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Posted on Monday, September 10, 2012

Make It Easier To Do Business With The Government

Although vendors can give the government a “proposal acceptance period” after which the vendor’s prices are no longer valid, the government can ask vendors to extend that period so the government can have more time to evaluate offers. When asked to extend, it’s risky to refuse because reviving an expired bid, although possible, is by no means a sure thing.

In a recent case, Global Automotive, Inc. agreed to several extensions of its bid acceptance period but refused to extend the period to February 29, 2012 saying that “Our prices are valid until 1 February only and we reserve the right to adjust prices thereafter.” After the government awarded the work to another vendor on April 10th, Global protested to the Government Accountability Office (GAO) arguing that the government should have allowed Global to “revive” its expired bid.

According to GAO, it is possible for a vendor to revive an expired bid and extend its prices after-the-fact, but not under these circumstances. Global’s refusal to extend the acceptance period had tried to give Global “the right to adjust prices thereafter.”  This unfairly put Global in the position of unilaterally setting the revived price which, if market trends had allowed lower prices, would have been unfair to other vendors.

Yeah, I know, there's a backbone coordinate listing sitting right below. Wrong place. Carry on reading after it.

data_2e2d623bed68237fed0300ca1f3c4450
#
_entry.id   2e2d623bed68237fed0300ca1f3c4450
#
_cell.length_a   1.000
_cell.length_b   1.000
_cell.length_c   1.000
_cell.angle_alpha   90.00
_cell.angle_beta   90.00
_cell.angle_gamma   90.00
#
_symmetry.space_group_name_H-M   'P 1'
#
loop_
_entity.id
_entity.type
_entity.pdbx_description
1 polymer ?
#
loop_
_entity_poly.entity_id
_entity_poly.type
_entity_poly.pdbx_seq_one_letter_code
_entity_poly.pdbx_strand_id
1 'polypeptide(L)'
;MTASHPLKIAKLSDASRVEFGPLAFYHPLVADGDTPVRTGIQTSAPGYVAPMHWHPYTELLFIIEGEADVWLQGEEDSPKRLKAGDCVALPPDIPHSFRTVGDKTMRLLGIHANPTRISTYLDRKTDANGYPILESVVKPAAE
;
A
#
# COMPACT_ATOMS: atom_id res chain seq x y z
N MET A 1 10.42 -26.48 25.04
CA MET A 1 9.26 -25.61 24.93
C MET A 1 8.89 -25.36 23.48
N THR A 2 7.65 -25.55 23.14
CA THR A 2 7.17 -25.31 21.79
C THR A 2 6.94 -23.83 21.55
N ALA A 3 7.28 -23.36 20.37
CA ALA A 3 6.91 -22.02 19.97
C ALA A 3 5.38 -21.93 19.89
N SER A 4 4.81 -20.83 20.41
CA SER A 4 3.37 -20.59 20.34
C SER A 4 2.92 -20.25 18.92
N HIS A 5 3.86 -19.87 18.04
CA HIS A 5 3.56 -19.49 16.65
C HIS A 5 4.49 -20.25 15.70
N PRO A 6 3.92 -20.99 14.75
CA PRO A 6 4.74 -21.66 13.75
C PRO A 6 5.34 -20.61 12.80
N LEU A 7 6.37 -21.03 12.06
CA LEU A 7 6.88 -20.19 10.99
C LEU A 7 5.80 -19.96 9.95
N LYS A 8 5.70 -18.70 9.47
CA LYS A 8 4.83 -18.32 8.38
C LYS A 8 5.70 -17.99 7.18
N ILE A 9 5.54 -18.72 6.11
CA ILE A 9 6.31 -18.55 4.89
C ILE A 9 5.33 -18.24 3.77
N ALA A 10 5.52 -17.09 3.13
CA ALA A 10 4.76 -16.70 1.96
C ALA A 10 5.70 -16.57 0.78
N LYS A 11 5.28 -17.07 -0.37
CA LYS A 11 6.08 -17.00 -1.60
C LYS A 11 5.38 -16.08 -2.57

As this case shows, it’s easier to simply extend acceptance periods than to have to rely on the government allowing you to revive your expired prices.

Author Terrence O’Connor is the Director of Government Contracts for the Washington, DC regional business law firm of Berenzweig Leonard, LLP.  He can be reached at toconnor@BerenzweigLaw.com.